Medoff’s research focused on the pathogenesis of endemic mycosis and development of new methods to determine antimicrobial susceptibility and novel treatments for serious fungal infections, including Candida and Histoplasmosis. His research was funded by the National Institutes of Health (NIH) for more than 20 years, during which he was a key leader of the NIH-funded Mycosis Study Group. His research on fungi and antifungal therapies formed the basis for modern clinical, basic and translational investigation in the field. He undertook landmark studies investigating how antifungal agents kill their targets and how fungi resist antimicrobial drugs.
In 1989, he made what was considered an astonishing career decision, giving up his NIH-funded bench research to refocus on building up his division’s clinical programs. Medoff recognized the burgeoning importance of infectious disease as a clinical specialty as he saw patients with increasingly complex infections that required full-time attention to improve their outcomes. He also saw the need to spend more time fostering the careers of clinical investigators and providing clinical research training.
He was a member of several professional societies, including the American Society for Clinical Investigation and the American Association for the Advancement of Science. Among his many honors and awards are the Distinguished Educator Award and the Second Century Award from the School of Medicine, the Walter E. Stamm Mentor Award from the Infectious Diseases Society of America, the Neville Grant Award from Barnes-Jewish Hospital, and the Fellows Award from the Academy of Science—St. Louis.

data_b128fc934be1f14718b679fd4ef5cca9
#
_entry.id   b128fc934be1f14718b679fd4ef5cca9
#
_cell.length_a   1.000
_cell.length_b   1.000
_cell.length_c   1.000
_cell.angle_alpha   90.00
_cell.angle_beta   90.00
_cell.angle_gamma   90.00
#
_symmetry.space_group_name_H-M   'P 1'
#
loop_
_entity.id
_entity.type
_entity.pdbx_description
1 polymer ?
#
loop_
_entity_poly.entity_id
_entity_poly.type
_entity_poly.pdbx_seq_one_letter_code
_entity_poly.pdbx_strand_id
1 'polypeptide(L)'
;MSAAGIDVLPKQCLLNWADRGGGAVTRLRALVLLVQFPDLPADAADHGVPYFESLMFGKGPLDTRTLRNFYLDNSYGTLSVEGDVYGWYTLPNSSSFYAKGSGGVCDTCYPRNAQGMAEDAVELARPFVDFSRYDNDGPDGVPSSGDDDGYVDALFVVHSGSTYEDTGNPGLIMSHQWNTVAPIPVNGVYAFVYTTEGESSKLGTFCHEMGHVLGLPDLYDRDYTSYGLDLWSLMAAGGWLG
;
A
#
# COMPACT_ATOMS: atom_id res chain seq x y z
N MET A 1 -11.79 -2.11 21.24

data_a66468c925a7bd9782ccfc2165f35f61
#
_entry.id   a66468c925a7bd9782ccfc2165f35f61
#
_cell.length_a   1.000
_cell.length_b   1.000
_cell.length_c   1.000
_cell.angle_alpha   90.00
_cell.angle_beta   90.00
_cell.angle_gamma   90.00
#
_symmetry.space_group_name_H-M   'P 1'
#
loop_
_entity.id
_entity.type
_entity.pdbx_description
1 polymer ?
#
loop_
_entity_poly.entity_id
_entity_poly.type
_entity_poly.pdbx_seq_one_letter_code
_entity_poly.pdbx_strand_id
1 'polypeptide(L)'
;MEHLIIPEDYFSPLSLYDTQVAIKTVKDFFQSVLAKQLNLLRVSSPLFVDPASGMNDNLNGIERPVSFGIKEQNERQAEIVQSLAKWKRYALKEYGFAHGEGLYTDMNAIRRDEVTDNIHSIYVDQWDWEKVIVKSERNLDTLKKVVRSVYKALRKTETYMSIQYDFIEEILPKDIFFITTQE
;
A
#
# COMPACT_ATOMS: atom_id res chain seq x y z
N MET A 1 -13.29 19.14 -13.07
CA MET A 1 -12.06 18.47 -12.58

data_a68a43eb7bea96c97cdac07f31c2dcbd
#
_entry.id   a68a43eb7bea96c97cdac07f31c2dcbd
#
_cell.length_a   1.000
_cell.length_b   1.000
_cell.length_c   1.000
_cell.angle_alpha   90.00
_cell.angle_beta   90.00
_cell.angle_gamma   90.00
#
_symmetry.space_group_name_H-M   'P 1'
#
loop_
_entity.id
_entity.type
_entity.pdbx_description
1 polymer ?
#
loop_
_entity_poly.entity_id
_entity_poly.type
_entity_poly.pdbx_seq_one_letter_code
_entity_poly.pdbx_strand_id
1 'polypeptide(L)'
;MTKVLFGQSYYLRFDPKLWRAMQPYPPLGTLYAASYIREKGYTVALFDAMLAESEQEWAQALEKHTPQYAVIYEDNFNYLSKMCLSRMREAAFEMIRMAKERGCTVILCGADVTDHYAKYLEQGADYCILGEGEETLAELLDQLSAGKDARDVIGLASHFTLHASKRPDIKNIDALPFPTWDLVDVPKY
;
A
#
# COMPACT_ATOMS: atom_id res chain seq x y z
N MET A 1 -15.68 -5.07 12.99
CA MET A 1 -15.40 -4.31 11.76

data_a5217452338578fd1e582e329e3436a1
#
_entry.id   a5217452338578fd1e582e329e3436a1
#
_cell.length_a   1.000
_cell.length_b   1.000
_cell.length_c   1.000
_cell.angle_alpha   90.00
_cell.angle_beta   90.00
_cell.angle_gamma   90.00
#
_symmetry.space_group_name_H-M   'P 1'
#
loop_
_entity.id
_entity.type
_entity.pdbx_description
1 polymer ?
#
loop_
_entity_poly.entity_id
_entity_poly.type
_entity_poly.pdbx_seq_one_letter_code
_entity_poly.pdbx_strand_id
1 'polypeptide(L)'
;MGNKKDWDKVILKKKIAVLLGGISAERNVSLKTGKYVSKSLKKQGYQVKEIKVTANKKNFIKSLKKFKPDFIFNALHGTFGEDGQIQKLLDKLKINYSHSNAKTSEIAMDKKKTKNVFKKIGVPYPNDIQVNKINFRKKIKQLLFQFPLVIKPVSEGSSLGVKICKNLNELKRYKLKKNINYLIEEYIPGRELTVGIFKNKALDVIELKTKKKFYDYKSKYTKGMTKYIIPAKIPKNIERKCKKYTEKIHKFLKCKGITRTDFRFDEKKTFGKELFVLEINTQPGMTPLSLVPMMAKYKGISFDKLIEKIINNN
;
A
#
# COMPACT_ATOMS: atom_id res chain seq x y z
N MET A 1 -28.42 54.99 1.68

A native of Brooklyn, N.Y., he earned his bachelor’s degree from Columbia College in New York and was a 1962 graduate of Washington University School of Medicine. He completed his internship and residency at New England Medical Center and Boston City Hospital in Boston, followed by research and clinical fellowships in infectious diseases at Massachusetts General Hospital (MGH) in Boston. He joined the medicine and pediatrics faculty at Harvard Medical School and served as an attending physician at MGH and Boston Children’s Hospital before returning to Washington University in 1970 as an assistant professor of medicine and of molecular microbiology.
He left the university in 2004, to serve as clinical director of the National Institute on Aging of the NIH, but he returned to the university the next year to teach and care for patients.
In 2014, the division established the annual Gerald Medoff, MD, Visiting Professorship, in honor of Medoff’s leadership, outstanding vision, dedication and commitment to excellence during his tenure as director.
He is survived by his wife, Judith Medoff, PhD; his sons Benjamin Medoff, MD, and Nathaniel Medoff; and four grandchildren.
Funeral services will be Wednesday, Jan. 16, at Berger Memorial Chapel, 9430 Olive Blvd., in Olivette, Mo. Visitation will begin at 2:30 p.m. and the service at 3 p.m. Internment will follow at Beth Hamedrosh Hagodol Cemetery, 9125 Ladue Road, Ladue, Mo.
Memorial contributions may be made to the Dr. Gerald Medoff Lectureship or the Dr. Gerald Medoff Scholarship Fund, both at Washington University, in care of Rachel Hartmann; Campus Box 1247, 7425 Forsyth Blvd.; St Louis, Mo. 63105. Memorial contributions also may be made to the APDA Greater St. Louis Chapter, at www.apdaparkinson.org/greaterstlouis; 1415 Elbridge Payne Road, Suite 150; Chesterfield, Mo. 63017; or Evelyn’s House, care of BJC Foundation for Hospice; P.O. Box 790369; St. Louis, Mo. 63179; or Race for Another Day, care of Team Gateway for a Cure, teamgatewaytoacure.org.